We’re proud to virtually screen Second Tier City, a film co-directed by Han Xia and Matthew Moroz that won the prize for Best Documentary at this year’s Vancouver Lift-Off Film Festival. Tying in with our photo theme this week — Things in Yiwu — Second Tier City is a story…
about the city Yiwu in China and the people who live there. Yiwu has the largest small item market in the world which has over 50,000 stores. Young people in the surrounding area have been moving there to start a business.
Its called Second Tier City because cities in China are ranked by the government based on the money they generate, among other things, and Yiwu is considered second behind cities like Beijing, Shanghai and Guangzhou which are First Tier. Yiwu for it’s size is ranked rather high because of the massive market where you can buy every type of small item manufactured in China in one place and the massive amount of money and trade that generates.
This film primarily follows the lives of two young women who are chasing their dreams in Yiwu.
Watch the film below, and scroll past that for an interview with the filmmakers:
Radii: What were the weirdest things you saw in Yiwu?
Han Xia: Yiwu is probably the most international city I’ve been to in China. There is so much diversity. For example, you will see a Muslim restaurant right above a McDonald’s, or a West African mom pushing a baby carriage on the street. They even have money exchange booths in every mall. Unlike most of the first-tier cities in China, it doesn’t matter which school you went to. Starting a business is almost like a must-do for young people in Yiwu, just like getting married and having babies. They are eager to talk about owning a business, and there is no shame about not being well educated.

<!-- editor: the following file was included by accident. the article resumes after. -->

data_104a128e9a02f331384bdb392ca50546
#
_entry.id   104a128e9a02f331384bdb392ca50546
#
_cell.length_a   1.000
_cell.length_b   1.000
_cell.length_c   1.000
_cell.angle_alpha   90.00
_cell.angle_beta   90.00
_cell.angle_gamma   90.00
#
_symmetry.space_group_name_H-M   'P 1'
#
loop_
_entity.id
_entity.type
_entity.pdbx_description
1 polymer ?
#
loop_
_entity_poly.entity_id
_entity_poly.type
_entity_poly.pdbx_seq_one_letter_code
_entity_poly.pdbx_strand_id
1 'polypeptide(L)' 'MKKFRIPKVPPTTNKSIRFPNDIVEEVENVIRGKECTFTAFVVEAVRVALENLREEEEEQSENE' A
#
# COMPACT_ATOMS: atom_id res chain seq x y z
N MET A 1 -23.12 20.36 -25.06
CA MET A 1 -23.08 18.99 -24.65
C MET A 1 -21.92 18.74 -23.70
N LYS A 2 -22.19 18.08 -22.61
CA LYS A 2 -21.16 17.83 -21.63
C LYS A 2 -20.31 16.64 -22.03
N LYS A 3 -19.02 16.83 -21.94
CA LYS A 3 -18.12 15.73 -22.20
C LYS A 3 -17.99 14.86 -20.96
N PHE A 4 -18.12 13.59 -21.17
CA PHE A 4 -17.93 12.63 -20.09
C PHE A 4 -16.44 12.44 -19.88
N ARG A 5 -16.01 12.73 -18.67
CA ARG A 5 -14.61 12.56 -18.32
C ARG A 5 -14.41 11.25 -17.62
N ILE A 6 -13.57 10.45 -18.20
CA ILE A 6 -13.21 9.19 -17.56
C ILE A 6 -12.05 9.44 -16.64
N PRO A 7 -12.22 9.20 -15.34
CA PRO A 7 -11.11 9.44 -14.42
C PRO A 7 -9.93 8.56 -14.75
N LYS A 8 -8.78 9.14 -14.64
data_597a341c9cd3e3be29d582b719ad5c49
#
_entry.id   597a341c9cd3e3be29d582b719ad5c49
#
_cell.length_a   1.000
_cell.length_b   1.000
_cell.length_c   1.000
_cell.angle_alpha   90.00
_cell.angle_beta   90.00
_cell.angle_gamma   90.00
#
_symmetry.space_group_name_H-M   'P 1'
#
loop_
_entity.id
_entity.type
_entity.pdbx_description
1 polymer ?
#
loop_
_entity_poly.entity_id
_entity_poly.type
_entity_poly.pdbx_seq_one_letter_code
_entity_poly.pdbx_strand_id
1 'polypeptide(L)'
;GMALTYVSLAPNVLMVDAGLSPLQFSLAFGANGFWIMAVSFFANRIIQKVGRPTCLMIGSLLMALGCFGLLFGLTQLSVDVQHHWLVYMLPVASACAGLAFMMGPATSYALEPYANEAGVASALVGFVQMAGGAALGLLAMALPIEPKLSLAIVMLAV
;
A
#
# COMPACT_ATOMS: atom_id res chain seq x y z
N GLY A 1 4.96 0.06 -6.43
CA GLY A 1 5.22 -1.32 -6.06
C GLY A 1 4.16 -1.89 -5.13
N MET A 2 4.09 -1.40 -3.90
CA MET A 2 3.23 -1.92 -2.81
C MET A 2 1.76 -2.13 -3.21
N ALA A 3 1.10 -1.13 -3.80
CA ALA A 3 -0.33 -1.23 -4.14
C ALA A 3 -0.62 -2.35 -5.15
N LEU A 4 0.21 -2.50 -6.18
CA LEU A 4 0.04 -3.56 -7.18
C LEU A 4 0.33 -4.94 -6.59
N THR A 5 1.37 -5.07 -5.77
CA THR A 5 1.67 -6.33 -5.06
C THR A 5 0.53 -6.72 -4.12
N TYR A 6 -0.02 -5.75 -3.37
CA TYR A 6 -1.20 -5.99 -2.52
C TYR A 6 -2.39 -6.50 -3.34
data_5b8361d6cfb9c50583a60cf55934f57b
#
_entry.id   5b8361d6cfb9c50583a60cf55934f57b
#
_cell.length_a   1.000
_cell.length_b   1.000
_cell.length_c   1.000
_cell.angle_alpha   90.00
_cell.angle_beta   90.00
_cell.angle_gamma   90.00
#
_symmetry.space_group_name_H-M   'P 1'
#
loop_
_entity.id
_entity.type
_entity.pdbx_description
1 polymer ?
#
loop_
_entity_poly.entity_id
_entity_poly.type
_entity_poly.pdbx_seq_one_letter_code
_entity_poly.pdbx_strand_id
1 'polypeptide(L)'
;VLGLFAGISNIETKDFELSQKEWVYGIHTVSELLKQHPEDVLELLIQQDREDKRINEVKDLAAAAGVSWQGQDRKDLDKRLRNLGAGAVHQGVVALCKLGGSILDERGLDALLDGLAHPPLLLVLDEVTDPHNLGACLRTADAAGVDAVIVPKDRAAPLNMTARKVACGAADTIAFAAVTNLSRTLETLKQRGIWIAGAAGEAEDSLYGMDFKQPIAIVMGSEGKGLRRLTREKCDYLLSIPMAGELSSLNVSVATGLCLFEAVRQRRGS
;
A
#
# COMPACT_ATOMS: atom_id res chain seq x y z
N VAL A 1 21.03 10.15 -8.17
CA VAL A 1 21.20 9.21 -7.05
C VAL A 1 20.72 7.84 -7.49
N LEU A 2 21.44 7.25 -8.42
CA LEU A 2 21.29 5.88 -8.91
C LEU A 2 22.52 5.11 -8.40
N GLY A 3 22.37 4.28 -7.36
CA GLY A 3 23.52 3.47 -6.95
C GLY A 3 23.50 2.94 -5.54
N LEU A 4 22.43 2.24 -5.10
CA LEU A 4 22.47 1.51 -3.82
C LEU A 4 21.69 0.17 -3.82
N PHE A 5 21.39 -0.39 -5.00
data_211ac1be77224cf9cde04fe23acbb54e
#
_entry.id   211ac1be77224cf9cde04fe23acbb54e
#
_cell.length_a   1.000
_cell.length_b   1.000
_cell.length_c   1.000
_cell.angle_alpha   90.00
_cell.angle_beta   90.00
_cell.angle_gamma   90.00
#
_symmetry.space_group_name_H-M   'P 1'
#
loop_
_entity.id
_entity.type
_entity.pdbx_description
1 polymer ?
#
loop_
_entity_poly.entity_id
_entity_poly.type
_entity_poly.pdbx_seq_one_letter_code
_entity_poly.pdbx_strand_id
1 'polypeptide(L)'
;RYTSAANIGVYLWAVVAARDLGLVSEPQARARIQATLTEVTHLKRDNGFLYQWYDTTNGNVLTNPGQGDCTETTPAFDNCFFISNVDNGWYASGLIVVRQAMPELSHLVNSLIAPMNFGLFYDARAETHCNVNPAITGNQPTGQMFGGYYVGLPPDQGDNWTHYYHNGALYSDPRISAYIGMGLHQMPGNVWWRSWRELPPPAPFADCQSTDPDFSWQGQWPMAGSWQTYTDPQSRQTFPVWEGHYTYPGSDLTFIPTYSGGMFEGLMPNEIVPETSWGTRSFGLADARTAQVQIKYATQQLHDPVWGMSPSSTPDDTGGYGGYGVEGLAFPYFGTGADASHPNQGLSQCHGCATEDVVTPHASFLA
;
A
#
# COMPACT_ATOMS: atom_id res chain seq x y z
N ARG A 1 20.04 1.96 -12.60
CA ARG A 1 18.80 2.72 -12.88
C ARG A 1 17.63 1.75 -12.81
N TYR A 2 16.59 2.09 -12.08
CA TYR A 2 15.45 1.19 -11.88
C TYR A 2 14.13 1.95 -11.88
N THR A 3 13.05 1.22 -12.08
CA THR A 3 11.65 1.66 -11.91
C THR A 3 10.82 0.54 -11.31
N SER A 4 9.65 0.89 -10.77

Matt Moroz: What I found strange about Yiwu is how well designed the market is. I’ve been to markets around the world and Yiwu is the most unique one I’ve seen. It’s so well designed that many of the stores look like contemporary art installations you would see in New York. There’s also so much variety it really feels as if you are walking around a physical eBay.
How did you get the idea to shoot this mini doc?
Han Xia: Matt showed me a bunch of photographs published by the New York Times in the very beginning of 2014, which immediately caught our attention. As someone who is very familiar with Chinese mall culture, I was shocked how massive the markets are there, and how amazing it looks when thousands of different items are displayed in a particular way. Matt originally had the idea of going there to film, and I luckily managed to find some local contacts who were willing to help us through Weibo.
Matt Moroz: We saw a photo essay by Eric Michael Johnson in the New York Times and that inspired us to go take a look. We ended up staying three weeks. It’s such an interesting place, we could’ve continued shooting different subjects. The history is also fascinating, but we wanted to focus on a small, personal story.
How has Second Tier City been received internationally?
Han Xia: I was surprised that a lot of people really liked it, including audiences who have never been to China before, since it is an extremely low-budget film made by two people. They feel connected to many aspects. I haven’t showed it to many Chinese audiences, but I’m very interested to hear their comments. They could be very different.
Matt Moroz: So far the response has been really great. We’ve shown the film at a few festivals, and it won Best Documentary at the Vancouver Lift-Off Film Festival. Overall we’re really happy, because this was a small, self-funded project. We didn’t think many were people going to watch it.
Cover photo and still courtesy Matt Moroz
#Shanghai International Film Festival
Returning from a pandemic-era hiatus, this year’s Shanghai International Film Festival features plenty of domestically-produced work Read More